The new bridge on Peisley Street, at East Fork, will be wider to make it simpler for heavy transport, such as B-Doubles, to use the bridge.

    "The $2.5 million project to upgrade the railway bridge in Forest Road is going to be a huge investment in the infrastructure of Orange," Cr Davis said.

    "It’s being funded 50/50 between Orange City Council , the NSW Government’s Restart Program and the Federal Government’s Bridges Renewal program.

    "The project is in the final design stages before it goes out to tender in the coming months."

    Part of the process of choosing the right tenderer for the job, will involve looking at each company's proposals to minimise impact on local traffic flow during the project, Cr Davis said.

    Construction work is expected to begin in this financial year and take about 12 months to complete.

    "We’ll be asking for the patience of Orange residents when work gets underway but we’ll be doing all we can to minimise the impact of the project," he said.

    Part of the planning that happens to minimise the impact takes the shape of a thorough ‘Review of Environmental Factors’ (REF) assessment.

    This means a team of consultants looks at not only the bridge itself, but the potential problems that could happen during the construction phase.

    "They’ll be looking at factors including detours around the bridge site, and how best to manage traffic flow when the roads and parts of the roads need to be closed," Cr Davis said.

    "We want to listen to community views on these matter so the whole REF will be up for comment later this month and residents and businesses in the area will have the opportunity to have their say."

    Once plans are in place there will be consultation with those directly affected by the project such as businesses adjacent to the construction as well as Cadia and Orange Health Service.

    "Letters will go out to all adjacent property owners. There will be signs, message boards, meetings with Orange Heath Service, Cadia, Orange buses as well as emergency services. We'll be asking the media for assistance and using social media to communicate with residents about any road closures," Cr Davis said.


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  • New bridge to make truck travel safer

    over 2 years ago
    Forest road bridge 300


    July 2016

    Orange mayor John Davis has welcomed the NSW Government announcement of funding to build a new bridge over the railway line in Forest Road.

    “The NSW Government announcement of $1.25 million matches the earlier announcement of funding from the Australian government.”

    “This $2.5 million project will be a major boost to a key north-south transport link for Orange residents,” Cr John David said.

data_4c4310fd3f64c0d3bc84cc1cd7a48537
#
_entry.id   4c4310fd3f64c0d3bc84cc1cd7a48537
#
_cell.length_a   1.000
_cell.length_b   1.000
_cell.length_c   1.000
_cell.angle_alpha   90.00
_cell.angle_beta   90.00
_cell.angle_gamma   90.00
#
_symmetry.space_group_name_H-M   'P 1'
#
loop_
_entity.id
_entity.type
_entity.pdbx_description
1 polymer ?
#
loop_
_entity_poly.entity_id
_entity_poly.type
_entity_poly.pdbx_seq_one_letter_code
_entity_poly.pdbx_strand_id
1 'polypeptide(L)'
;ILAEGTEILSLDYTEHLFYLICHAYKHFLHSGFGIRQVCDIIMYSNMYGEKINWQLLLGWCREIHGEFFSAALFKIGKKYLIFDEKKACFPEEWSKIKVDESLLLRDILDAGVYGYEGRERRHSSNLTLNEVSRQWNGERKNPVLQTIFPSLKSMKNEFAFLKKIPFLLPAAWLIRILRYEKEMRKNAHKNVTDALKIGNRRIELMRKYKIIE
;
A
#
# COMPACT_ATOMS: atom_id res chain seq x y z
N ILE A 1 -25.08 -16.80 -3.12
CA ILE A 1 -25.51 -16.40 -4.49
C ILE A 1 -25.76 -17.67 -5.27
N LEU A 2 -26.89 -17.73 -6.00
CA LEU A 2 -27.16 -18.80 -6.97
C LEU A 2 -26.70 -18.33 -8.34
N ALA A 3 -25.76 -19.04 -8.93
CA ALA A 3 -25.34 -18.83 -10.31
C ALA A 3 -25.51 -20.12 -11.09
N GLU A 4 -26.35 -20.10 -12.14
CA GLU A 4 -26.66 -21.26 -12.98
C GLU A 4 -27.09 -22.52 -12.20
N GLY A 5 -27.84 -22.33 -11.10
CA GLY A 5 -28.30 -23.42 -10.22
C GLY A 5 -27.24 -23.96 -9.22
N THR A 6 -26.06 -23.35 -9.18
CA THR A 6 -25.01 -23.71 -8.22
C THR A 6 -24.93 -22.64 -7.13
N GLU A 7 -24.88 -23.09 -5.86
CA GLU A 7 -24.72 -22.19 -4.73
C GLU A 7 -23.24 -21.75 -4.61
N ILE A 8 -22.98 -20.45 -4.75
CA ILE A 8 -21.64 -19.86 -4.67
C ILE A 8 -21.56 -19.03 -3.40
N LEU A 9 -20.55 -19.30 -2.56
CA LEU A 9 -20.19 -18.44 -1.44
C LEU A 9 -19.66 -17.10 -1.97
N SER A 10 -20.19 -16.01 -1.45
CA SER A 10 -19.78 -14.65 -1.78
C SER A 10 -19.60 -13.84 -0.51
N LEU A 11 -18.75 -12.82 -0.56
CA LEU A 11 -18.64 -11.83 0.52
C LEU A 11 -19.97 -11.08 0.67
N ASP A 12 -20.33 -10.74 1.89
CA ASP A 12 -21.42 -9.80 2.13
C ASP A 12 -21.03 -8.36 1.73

“At the moment due to the tight bend on the existing bridge if two heavy vehicles meet they cannot pass.”

    “Cr Davis said the new bridge will be re-aligned to make it simpler for heavy...


    July 2016

    Orange mayor John Davis has welcomed the NSW Government announcement of funding to build a new bridge over the railway line in Forest Road.

    “The NSW Government announcement of $1.25 million matches the earlier announcement of funding from the Australian government.”

    “This $2.5 million project will be a major boost to a key north-south transport link for Orange residents,” Cr John David said.

    “At the moment due to the tight bend on the existing bridge if two heavy vehicles meet they cannot pass.”

    “Cr Davis said the new bridge will be re-aligned to make it simpler for heavy transport to use the bridge.”

    The project is now in its final design stages and negotiations are continuing with John Holland Rail over the details of the project.

    “It’s expected work would begin early in the new year,” Cr David said.

    The bridge works is part of a $4.3 million package for three projects in the central west region, announced by NSW parliamentary secretary Sarah Mitchell.

    The funding is from round two of the Fixing Country Roads initiative, which is aimed at removing freight pinch points in regional NSW.

    The remaining projects include upgrades to Middle Trundle Road in the Parkes Shire and an upgrade to the route between the Newell Highway and a grain handling facility at Wirrinya.

    Ms Mitchell said the upgrade will open up a new Higher Mass Limit capable road train route and provide a more direct route for producers accessing rail to port, with distance savings of up to 37km per trip.

    “The NSW Government is investing historic levels of funding to build better infrastructure right across NSW, and it’s great to see local communities in the Orange electorate benefitting from programs like Fixing Country Roads,” Ms Mitchell said.

    “260 million tonnes of freight are moved across regional NSW each year – improving the way we do this is vital to supporting continued growth across the state.

    BRIDGING; The new bridge on Forest Road will make travel safer and easier for large vehicles like this bus